Giant cervical polyp
due to foreign body in virgin.
Mullerian adenosarcoma with sarcomatous overgrowth of the cervix presenting as cervical polyp
: a case report and review of the literature.
. Cervical polyps
are not an infrequent incidental finding during speculum exams and can be a source of postcoital bleeding secondary to cervical trauma with intercourse.
y n = 7 n = 7 n = 6 1 Myometrium 48 Pos Pos 2 Myometrium 26 Neg Neg Neg 3 Cervix 48 Pos Pos Pos 4 Cervical polyp
42 Neg Pos Pos 5 Endometrium 32 N/A Pos Neg 6 Fallopian tube 25 Pos Pos Neg 7 Myometrium 52 Pos Neg N/A 8 Myometrium 40 Pos N/A N/A Analyzed, No.
of Cases Percentage (%) Hypertrophy of cervix 67 21.82 Cervical erosion 118 38.44 Prolapse with decubitus ulcer 50 16.28 Cervical polyp
10 3.26 Other unhealthy ulcers 38 12.38 Leukoplakia 24 7.82 Total 307 100 Table 6.
Previous reports indicate that giant cervical polyps
originate more often from the ectocervix and rarely from the endocervix in contrast to the commonly seen cervical polyps
Most of the reported cases of giant or huge cervical polyp
were found in perimenopausal women like ours.
Inclusion criteria for the study were-Patients undergoing vaginal hysterectomy for Dysfunctional uterine bleeding, fibroid uterus less than 16 weeks, cervical polyps
, cervical dysplasia, pelvic inflammatory disease with mobile uterus, cases with previous surgeries like caesarean section, myomectomy, ovarian cystectomy, adenomyosis, recurrent post-menopausal bleeding without any evidence of malignancy and genital prolapse.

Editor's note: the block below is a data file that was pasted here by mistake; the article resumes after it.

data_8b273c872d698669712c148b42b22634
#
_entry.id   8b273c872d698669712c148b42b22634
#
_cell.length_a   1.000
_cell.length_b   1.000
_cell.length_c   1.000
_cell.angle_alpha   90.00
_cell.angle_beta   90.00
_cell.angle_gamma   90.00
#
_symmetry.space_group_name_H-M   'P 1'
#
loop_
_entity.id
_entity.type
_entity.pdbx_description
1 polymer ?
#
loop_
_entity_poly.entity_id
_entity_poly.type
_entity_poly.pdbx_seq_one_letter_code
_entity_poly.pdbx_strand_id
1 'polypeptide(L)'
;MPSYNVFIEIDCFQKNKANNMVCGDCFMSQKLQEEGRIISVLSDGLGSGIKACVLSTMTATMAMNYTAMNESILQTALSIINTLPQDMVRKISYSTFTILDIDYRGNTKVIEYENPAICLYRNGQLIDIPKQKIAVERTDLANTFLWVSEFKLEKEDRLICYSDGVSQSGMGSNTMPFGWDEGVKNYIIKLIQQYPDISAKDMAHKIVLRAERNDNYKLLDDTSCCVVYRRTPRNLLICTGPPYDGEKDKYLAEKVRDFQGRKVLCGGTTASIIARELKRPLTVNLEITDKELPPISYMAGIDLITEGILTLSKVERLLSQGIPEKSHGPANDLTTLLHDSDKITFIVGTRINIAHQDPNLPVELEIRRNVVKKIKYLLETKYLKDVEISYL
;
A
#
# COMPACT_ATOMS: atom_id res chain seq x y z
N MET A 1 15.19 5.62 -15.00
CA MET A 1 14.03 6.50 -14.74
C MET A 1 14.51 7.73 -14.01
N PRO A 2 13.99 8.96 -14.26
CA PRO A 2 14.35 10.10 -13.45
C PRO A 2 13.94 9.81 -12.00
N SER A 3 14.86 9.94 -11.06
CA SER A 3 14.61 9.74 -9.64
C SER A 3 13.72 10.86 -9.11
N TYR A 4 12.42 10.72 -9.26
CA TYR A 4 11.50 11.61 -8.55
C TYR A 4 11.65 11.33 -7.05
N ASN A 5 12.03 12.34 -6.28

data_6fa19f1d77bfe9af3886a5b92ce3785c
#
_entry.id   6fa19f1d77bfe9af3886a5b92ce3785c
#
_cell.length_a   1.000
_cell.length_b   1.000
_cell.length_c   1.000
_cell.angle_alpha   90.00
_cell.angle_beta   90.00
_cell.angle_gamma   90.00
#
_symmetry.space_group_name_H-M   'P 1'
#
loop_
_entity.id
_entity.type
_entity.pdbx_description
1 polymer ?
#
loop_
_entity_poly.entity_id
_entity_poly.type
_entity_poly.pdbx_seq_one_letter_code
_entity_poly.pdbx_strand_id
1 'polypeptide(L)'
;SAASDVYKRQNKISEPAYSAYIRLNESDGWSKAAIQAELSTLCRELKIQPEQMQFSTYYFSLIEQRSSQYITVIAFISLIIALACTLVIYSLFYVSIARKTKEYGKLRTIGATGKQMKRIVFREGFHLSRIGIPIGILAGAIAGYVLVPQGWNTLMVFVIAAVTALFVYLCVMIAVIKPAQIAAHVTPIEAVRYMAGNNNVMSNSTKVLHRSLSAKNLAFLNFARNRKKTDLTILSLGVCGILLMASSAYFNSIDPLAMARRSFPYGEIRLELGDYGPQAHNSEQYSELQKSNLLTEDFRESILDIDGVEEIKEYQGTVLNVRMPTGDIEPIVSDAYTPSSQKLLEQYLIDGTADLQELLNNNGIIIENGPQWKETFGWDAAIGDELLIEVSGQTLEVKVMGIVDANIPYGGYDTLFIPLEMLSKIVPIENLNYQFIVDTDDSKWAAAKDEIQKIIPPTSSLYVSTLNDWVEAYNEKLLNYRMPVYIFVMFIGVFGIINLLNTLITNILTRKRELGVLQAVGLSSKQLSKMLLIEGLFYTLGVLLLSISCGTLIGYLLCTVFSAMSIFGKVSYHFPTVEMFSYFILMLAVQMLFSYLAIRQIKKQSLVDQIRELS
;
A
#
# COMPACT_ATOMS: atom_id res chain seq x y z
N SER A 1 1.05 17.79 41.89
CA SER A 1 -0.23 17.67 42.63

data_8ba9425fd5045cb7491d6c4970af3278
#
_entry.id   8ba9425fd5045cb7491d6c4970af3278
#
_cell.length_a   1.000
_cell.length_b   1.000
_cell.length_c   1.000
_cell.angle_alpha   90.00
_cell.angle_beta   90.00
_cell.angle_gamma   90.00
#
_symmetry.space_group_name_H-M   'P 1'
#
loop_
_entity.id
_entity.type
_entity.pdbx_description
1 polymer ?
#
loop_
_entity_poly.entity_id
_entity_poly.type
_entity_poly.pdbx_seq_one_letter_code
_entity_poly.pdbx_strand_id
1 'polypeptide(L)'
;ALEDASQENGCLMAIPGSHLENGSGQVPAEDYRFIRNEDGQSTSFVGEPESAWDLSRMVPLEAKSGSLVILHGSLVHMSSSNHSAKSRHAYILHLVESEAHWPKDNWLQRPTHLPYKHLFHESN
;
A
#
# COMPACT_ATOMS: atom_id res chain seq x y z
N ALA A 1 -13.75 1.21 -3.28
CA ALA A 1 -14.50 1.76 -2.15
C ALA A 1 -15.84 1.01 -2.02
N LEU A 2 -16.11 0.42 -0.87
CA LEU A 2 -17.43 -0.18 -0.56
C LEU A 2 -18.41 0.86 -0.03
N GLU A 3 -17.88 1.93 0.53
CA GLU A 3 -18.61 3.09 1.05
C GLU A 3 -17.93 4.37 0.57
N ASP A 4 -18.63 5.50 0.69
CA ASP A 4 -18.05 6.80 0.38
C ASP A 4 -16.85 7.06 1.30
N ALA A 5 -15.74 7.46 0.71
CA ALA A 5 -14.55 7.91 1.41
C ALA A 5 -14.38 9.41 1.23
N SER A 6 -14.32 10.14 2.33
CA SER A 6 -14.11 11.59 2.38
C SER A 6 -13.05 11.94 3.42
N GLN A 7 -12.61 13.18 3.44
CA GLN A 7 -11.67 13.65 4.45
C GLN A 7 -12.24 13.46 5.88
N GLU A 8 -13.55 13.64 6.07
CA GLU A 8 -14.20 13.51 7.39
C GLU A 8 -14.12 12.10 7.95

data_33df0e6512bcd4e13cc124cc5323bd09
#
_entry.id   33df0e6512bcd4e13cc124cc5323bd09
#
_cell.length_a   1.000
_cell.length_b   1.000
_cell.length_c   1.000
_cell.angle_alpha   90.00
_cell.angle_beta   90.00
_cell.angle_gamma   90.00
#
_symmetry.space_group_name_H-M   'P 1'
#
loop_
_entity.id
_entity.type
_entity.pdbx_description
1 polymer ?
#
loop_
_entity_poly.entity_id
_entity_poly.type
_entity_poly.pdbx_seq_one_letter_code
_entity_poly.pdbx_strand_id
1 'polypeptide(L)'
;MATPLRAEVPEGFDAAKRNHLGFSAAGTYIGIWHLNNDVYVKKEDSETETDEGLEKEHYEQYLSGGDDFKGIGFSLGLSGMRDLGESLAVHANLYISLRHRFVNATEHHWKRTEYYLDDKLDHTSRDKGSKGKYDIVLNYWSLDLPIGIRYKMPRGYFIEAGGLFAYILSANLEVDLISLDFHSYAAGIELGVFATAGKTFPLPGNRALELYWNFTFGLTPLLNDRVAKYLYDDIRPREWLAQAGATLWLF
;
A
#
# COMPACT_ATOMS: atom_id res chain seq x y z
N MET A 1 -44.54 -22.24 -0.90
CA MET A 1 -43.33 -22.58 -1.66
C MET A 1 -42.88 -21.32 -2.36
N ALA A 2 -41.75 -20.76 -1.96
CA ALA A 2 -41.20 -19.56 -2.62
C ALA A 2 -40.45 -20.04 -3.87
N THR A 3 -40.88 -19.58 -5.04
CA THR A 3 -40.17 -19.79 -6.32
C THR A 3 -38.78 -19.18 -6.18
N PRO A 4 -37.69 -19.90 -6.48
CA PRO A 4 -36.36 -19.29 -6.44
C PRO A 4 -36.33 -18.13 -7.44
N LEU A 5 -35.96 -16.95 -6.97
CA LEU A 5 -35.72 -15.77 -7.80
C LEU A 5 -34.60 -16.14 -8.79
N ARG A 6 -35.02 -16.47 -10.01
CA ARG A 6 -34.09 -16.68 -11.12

Endometrial hyperplasia in 14 (10%) including atypical hyperplasia in 1 case (0.93%), endometrial polyp found in 5(3.57%), cervical polyp
in 2(1.43%), senile vaginitis in 3(2.14%), 5 cases (3.57%) had PMB due to decubitus ulcer associated with uterovaginal prolapse.
Group 4: patients with endometrial polyp and cervical polyp
: Diagnostic accuracy of hysteroscopy for endometrial polyp in our study was 89% when compared to histopathology.
All specimens mentioned as cervical polyp
on gross or per speculum examination were included in the study.
This resulted in not addressing and analyzing the numerous other reasons that we carry out bimanual exams; for example, detection of myomas, urinary incontinence, pelvic floor support or lack thereof, cervical polyps
, vaginal wall growths, and adnexal pain and masses with the potential of indicating pelvic inflammatory disease, endometriosis, and ovarian cysts.